Sensing change in his native Uzbekistan, Hikmat Abdurahmonov plans to build a 10-story office block and open a consultancy firm oriented towards foreign trade. In neighboring Kazakhstan, banker Umut Shayakhmetova is considering an Uzbek subsidiary.
“There is hope in the air,” she says.
Their plans, commonplace in many countries, are striking because Uzbekistan, as Shayakhmetova puts it, is “starting from zero.”
Until the death last year of former president Islam Karimov, it was one of the world’s most isolated states. Karimov, who came to power in communist times, kept an iron grip on the economy and politics and mistrusted both Russia and the West.
Since then, foreign delegations have been beating a path to the capital Tashkent, drawn by the potential of the Central Asian country’s oil and gas and vast cotton crop as well as areas such as car and food production, machinery and chemicals.
They also have political concerns: Uzbeks from a long-oppressed Muslim population have been arrested for attacks on civilians in New York, Istanbul, Stockholm and St. Petersburg this year that killed at least 65 people and wounded many more.
Top-down political system
Karimov’s successor, his longtime prime minister Shavkat Mirziyoyev, has maintained the top-down political system while starting tentative reforms to an economy that had failed to create jobs, fueling discontent.
In August, the country said it would abolish, in 2019, the exit visa system that prevented Uzbeks leaving without official permission, easing the path of millions of migrant workers whose remittances, mostly from Russia, are a vital source of income.
A month later it stopped sending students, teachers and medical workers to harvest cotton after a global boycott campaign, and scrapped most of the capital controls that had bolstered state reserves but stifled trade and investment.
For Abdurahmonov, 36, who has run property, trade, finance and other businesses and lived in the United States, Britain, China and Singapore, the currency reform means he can focus on making money instead of tracking it down in an opaque system.
“I think you can feel it in the air how the atmosphere is really changing,” he said in an interview at his three-story, loft-style office building on the eastern outskirts of Tashkent.
“People are planning new businesses, you can see a lot of start-ups coming (to us).”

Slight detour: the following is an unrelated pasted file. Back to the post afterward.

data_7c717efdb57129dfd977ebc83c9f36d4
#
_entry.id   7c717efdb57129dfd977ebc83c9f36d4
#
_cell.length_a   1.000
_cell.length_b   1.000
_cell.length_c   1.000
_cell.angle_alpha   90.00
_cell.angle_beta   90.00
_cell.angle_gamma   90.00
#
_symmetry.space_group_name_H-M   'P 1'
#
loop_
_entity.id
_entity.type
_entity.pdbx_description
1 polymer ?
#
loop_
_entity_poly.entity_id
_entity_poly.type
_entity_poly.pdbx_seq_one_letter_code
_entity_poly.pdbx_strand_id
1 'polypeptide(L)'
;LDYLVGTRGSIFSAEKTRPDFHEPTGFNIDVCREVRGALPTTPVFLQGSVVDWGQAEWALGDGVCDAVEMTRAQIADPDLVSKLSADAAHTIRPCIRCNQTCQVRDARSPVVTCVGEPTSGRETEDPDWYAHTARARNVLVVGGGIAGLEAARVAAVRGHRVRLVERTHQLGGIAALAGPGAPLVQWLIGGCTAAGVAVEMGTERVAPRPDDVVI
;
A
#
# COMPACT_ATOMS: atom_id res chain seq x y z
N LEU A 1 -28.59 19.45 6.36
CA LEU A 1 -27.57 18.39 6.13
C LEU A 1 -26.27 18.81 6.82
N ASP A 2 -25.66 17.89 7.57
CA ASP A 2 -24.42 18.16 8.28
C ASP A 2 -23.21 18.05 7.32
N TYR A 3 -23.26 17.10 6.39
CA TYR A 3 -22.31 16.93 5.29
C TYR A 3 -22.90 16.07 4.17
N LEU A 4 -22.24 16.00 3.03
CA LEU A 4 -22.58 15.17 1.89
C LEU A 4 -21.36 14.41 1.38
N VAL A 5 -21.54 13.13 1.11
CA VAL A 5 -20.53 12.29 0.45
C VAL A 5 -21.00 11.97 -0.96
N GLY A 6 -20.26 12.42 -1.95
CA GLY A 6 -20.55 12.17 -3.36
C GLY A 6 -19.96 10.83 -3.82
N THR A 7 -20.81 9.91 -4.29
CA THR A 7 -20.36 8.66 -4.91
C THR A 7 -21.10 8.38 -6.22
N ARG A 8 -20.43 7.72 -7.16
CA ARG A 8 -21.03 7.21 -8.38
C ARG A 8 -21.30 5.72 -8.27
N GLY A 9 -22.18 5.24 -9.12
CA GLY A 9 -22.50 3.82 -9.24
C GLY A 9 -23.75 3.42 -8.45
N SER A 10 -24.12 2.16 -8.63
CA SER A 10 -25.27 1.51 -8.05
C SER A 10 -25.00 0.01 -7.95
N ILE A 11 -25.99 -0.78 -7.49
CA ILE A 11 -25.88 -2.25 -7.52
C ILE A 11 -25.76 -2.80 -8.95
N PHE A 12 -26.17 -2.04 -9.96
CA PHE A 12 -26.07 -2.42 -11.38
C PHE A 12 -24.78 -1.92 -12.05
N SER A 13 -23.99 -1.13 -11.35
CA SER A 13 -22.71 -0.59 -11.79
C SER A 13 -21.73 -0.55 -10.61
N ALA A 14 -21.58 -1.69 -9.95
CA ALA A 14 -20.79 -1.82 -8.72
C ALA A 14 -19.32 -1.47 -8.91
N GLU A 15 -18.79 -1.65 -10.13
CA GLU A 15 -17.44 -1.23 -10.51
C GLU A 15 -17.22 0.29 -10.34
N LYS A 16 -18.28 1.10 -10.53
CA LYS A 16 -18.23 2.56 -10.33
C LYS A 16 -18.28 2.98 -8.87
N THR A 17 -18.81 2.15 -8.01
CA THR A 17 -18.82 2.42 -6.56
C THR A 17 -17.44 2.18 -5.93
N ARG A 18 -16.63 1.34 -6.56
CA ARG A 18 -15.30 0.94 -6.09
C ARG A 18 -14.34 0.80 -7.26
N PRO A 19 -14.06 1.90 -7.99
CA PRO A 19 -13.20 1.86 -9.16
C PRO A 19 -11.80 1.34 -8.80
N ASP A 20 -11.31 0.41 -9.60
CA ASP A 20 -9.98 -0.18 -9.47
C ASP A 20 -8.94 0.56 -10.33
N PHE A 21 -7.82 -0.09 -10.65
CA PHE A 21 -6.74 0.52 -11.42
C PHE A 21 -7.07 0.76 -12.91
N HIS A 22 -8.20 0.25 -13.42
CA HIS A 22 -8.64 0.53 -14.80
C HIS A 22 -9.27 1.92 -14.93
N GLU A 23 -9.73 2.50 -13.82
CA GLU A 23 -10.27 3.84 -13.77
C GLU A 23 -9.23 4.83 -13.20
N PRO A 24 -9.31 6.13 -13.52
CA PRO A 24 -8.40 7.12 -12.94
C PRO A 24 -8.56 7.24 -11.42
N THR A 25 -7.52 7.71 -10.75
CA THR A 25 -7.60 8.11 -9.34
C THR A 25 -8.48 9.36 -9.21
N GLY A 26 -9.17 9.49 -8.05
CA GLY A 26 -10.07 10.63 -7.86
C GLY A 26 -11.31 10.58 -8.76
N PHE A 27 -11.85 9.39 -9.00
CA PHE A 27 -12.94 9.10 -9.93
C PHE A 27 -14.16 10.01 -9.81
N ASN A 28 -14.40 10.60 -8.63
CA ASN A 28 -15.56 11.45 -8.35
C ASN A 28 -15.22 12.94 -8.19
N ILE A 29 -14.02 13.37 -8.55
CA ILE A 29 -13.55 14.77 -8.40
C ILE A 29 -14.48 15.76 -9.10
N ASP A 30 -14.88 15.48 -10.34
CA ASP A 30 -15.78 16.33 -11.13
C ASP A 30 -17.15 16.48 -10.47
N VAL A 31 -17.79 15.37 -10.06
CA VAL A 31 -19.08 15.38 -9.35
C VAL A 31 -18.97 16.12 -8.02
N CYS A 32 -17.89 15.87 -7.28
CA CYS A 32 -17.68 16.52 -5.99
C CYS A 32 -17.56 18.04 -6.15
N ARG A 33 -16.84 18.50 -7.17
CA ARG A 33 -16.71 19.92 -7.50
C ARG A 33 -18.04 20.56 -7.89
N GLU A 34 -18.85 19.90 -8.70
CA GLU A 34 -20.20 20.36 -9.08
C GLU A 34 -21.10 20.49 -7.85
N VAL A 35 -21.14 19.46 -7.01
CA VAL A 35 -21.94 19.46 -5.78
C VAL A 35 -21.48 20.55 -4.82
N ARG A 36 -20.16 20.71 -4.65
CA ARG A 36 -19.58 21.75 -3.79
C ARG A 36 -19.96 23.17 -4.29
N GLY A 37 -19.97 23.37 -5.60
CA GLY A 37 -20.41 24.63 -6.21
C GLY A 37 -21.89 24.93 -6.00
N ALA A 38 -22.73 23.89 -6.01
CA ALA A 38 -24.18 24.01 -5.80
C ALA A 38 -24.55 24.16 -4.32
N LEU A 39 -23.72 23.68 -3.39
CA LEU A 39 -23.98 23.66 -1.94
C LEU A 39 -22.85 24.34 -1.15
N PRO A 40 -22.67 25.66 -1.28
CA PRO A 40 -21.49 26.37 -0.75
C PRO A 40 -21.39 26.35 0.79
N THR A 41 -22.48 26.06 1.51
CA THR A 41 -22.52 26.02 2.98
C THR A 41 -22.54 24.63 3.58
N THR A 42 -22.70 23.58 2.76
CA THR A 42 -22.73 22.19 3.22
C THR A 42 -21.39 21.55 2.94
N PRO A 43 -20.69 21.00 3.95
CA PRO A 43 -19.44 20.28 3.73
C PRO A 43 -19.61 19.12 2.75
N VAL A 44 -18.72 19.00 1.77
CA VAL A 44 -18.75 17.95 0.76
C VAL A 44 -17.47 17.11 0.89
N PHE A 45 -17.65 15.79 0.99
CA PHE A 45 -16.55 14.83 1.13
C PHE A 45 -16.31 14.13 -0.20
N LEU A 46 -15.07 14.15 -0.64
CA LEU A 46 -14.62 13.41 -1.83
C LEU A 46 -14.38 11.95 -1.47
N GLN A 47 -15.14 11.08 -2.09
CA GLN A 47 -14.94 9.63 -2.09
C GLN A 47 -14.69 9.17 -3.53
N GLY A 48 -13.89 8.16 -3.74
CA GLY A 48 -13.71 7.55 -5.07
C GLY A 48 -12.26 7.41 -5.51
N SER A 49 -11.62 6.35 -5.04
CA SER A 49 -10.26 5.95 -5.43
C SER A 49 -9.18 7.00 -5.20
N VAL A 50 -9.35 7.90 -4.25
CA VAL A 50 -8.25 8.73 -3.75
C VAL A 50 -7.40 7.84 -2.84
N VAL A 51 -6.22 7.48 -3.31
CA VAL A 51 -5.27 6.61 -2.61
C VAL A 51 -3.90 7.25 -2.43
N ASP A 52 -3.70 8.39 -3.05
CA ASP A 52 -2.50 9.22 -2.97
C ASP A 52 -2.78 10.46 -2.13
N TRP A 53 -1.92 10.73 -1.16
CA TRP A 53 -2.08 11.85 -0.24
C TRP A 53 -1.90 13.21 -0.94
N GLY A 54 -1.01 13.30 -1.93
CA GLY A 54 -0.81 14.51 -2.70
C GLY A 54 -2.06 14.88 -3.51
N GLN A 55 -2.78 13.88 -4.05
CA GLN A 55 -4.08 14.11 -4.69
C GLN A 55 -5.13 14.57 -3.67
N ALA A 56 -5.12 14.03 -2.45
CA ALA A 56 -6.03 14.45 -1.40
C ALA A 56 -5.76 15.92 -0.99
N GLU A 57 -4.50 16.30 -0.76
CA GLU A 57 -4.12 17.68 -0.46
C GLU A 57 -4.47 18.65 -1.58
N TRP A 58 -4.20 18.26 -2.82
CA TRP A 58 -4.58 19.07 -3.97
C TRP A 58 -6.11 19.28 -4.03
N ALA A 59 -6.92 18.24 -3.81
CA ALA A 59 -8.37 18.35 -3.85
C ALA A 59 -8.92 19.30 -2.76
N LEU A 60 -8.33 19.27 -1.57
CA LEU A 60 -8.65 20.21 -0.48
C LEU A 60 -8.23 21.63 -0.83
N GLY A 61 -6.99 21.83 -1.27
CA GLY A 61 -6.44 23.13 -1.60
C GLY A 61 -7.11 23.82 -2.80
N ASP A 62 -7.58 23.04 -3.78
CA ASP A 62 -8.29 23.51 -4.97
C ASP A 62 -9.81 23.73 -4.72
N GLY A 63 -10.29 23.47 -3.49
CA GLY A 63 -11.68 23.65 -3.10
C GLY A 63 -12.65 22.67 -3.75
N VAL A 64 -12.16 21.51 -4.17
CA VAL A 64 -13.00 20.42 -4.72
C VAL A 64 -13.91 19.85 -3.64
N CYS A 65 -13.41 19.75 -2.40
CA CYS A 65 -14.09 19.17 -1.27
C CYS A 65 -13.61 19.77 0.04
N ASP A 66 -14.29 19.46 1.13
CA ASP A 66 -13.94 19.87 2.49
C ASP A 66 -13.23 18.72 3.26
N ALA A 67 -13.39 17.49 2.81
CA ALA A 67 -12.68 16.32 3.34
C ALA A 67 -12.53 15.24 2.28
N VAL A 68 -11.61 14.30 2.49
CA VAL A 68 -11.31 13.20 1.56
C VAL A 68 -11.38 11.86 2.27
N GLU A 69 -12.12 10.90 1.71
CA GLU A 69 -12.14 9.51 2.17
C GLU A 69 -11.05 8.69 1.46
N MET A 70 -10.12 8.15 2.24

While Abdurahmonov’s company leases out office space, arranges foreign trade deals and provides other services for local entrepreneurs, Shayakhmetova is chief executive of Halyk Bank, Kazakhstan's biggest lender by assets.
“I have had meetings with high-level officials and I have the impression they are serious (about reforms),” she said in Almaty, Kazakhstan's financial center. “We are studying the market and talking to the regulator to see what their plans are.”
Shayakhmetova said the bank, which has assets of $26 billion and units in Russia, Georgia and Kyrgyzstan, could set up a subsidiary in Tashkent in a year and a half.
The World Bank named Uzbekistan one of its top 10 improvers this year for ease of doing business, citing reforms in starting a business, construction permits, protection for minority investors, tax payments and electricity supplies.
Ranked 74 out of 190 countries, it was slightly ahead of China and Ukraine but well below Russia, which is 35th.
“Our next target is quite ambitious — we want to be in the top 20 by 2025,” Azim Akhmedkhodjaev, head of the state investments committee, said, citing a draft “Investment Code” to replace more than a hundred separate laws and regulations.
The country has not tackled the more complex and potentially painful restructuring of large state enterprises, however, or joined the World Trade Organization, and is among states perceived as most corrupt, according to watchdog Transparency International, which ranks it 156 of 176.
Ordinary Uzbeks have yet to feel the full benefits of the foreign exchange liberalization, still unable to buy foreign currency in cash except on the illegal black market.
Global outreach, Russian focus
So far this decade, Russia, China and South Korea accounted for around two-thirds of investment, with most, last year, going into oil and gas, followed by chemicals and logistics.
Akhmedkhodjaev said the country had attracted $4.2 billion so far this year, including $3.7 billion in direct investment or FDI, compared with $1.9 billion in FDI in the whole of 2016.
According to World Bank data issued before Akhmedkhodjaev spoke to reporters this month, FDI inflows fell to $67 million in 2016. He did not comment on the discrepancy.
The drop followed high-profile disputes with investors such as Britain’s Oxus Gold and Russian mobile phone operator MTS and a drop off in Chinese investment once a gas pipeline was built.
This year, France’s Peugeot announced a joint venture and Turkish firm Gentes Yapi ve Endustry Tesisleri Ltd. Sti signed a deal to build a large logistics facility.
That marked an easing of ties strained by Turkey granting asylum to a leading Uzbek opposition figure, although he and others have yet to return because, while some critics have been freed from jail, others have been detained.
Akhmedkhodjaev listed United States, Germany and Japan among investors this year, a reflection of the president’s global outreach, while the main inflow, almost a billion dollars, was expected to come from Russian energy giant LUKOIL.
Mirziyoyev has described Russia as a strategic partner, and Russian central bank data shows $2.7 billion in money transfers from Russia to Uzbekistan last year.